Commission to Visit Conflict Zone

The Burmese government-appointed group will travel to Rakhine to probe ethnic clashes involving Rohingyas.

burma-sittwe-violence-305.jpg A boy stands amid destroyed buildings in the Rakhine capital of Sittwe, June 16, 2012.

A 25-member commission investigating deadly ethnic violence in Burma's Rakhine state is awaiting security clearance to travel to the troubled areas to get a first-hand look at the situation, the panel’s secretary said Thursday.

The plan to make the trip came as the mandate of the commission probing the June clashes between Buddhist Rakhines and Muslim Rohingyas in the western Burmese state was extended by the government of President Thein Sein under international pressure to determine the circumstances under which the violence occurred.

Kyaw Yin Hlaing, secretary of the commission, said that the panel is waiting for the situation to be safe enough for them to travel to Rakhine state, in which dozens were killed and tens of thousands were displaced by the unrest that threatened to disrupt the government's reforms.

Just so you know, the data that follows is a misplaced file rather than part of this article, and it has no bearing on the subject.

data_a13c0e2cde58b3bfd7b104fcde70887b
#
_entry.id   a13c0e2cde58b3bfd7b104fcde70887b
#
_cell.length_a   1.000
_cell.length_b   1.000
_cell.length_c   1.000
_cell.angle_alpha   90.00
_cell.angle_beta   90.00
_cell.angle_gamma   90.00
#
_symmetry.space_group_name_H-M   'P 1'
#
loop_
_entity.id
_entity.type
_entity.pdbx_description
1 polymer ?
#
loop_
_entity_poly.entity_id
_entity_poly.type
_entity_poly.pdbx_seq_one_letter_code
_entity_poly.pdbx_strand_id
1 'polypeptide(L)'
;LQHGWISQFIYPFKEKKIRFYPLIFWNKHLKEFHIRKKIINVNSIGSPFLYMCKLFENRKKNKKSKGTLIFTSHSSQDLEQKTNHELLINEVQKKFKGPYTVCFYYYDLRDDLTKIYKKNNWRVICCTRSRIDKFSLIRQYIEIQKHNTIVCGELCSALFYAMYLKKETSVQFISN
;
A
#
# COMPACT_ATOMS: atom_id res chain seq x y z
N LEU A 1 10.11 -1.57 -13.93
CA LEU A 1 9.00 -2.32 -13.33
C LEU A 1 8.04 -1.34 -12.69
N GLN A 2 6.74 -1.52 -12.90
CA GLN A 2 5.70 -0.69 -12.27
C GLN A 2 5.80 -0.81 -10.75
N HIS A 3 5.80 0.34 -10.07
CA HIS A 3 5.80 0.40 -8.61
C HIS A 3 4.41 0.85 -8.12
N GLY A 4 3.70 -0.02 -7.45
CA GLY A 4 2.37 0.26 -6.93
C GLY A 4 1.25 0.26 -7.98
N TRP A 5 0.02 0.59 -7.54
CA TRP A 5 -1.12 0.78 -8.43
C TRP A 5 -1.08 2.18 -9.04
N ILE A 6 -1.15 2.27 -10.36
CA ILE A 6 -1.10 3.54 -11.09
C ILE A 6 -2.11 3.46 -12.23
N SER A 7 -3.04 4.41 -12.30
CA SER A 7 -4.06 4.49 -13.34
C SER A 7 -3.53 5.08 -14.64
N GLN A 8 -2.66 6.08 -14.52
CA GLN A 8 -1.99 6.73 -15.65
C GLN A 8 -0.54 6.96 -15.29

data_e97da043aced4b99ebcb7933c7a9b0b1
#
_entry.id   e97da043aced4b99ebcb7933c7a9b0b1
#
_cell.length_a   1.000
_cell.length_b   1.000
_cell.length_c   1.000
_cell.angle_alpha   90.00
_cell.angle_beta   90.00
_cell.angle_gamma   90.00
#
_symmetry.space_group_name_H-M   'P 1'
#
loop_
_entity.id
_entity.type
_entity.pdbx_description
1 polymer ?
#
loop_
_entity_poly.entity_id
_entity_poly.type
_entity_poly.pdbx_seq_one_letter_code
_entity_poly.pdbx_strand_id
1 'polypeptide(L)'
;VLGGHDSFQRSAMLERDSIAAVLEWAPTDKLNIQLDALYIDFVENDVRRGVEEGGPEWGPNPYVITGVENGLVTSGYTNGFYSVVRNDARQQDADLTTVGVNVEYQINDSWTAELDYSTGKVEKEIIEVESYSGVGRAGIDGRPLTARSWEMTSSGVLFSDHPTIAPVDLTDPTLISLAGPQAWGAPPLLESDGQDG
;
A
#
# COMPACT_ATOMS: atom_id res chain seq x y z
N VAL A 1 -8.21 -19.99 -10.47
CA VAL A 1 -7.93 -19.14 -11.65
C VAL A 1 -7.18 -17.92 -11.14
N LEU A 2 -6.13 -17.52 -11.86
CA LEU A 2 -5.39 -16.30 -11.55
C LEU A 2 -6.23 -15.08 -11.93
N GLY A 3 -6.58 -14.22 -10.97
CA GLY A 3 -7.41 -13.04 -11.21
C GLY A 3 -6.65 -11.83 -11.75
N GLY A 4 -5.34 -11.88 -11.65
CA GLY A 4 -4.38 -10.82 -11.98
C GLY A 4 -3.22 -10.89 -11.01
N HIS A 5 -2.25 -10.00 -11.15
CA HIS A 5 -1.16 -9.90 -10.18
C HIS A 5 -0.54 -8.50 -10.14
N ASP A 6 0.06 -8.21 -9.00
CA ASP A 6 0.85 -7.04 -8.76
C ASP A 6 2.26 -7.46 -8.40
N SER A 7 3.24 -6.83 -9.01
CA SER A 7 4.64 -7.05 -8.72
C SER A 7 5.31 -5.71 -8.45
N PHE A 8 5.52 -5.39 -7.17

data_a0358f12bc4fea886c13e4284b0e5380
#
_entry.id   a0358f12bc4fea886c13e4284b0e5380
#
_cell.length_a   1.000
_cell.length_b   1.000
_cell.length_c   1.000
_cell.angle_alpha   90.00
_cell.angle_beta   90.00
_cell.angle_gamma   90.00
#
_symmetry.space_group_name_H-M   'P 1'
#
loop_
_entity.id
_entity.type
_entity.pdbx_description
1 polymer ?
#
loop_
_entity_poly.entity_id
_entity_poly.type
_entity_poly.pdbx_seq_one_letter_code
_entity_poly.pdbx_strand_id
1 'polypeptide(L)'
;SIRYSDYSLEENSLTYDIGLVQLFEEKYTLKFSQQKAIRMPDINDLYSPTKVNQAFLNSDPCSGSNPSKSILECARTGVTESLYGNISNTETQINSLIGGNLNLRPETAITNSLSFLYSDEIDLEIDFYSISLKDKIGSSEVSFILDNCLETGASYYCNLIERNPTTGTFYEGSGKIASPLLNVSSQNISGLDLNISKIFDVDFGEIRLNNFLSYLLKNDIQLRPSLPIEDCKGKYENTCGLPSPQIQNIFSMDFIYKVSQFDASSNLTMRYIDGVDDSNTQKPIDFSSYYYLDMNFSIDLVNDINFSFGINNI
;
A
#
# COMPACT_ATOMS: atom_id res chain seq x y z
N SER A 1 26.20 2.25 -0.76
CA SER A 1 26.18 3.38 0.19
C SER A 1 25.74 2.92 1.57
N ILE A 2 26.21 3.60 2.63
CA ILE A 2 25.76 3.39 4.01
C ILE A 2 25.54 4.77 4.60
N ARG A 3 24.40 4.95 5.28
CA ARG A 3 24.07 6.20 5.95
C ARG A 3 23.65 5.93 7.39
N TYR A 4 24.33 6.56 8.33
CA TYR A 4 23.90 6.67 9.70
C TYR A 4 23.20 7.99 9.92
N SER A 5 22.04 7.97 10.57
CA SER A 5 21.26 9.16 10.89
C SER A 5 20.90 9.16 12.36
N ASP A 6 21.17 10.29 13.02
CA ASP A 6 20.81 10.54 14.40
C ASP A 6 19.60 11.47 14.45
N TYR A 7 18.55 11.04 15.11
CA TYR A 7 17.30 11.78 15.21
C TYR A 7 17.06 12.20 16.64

“We already have permission to go wherever we want to.  We are waiting now due to security concerns, and as soon as it is clear, we will go,” he said.

“We will go to almost all the conflict sites. We will meet and discuss with all parties concerned, including authorities, local leaders, and local NGOs,” Kyaw Yin Hlaing said.


The commission was announced by Thein Sein last week with plans to complete the findings by Sept. 17.

But its investigation period has been extended from one month to three, commission member and Rakhine Nationalities Development Party Chairman Aye Maung said Thursday.

Its findings are now expected to be submitted to the office of the president in mid-November, when it will recommend a solution to the long-simmering tensions that will allow the two ethnic groups to live in peace alongside one another.

It will also compile a list of those who died and the property that was destroyed during the weeks of fighting.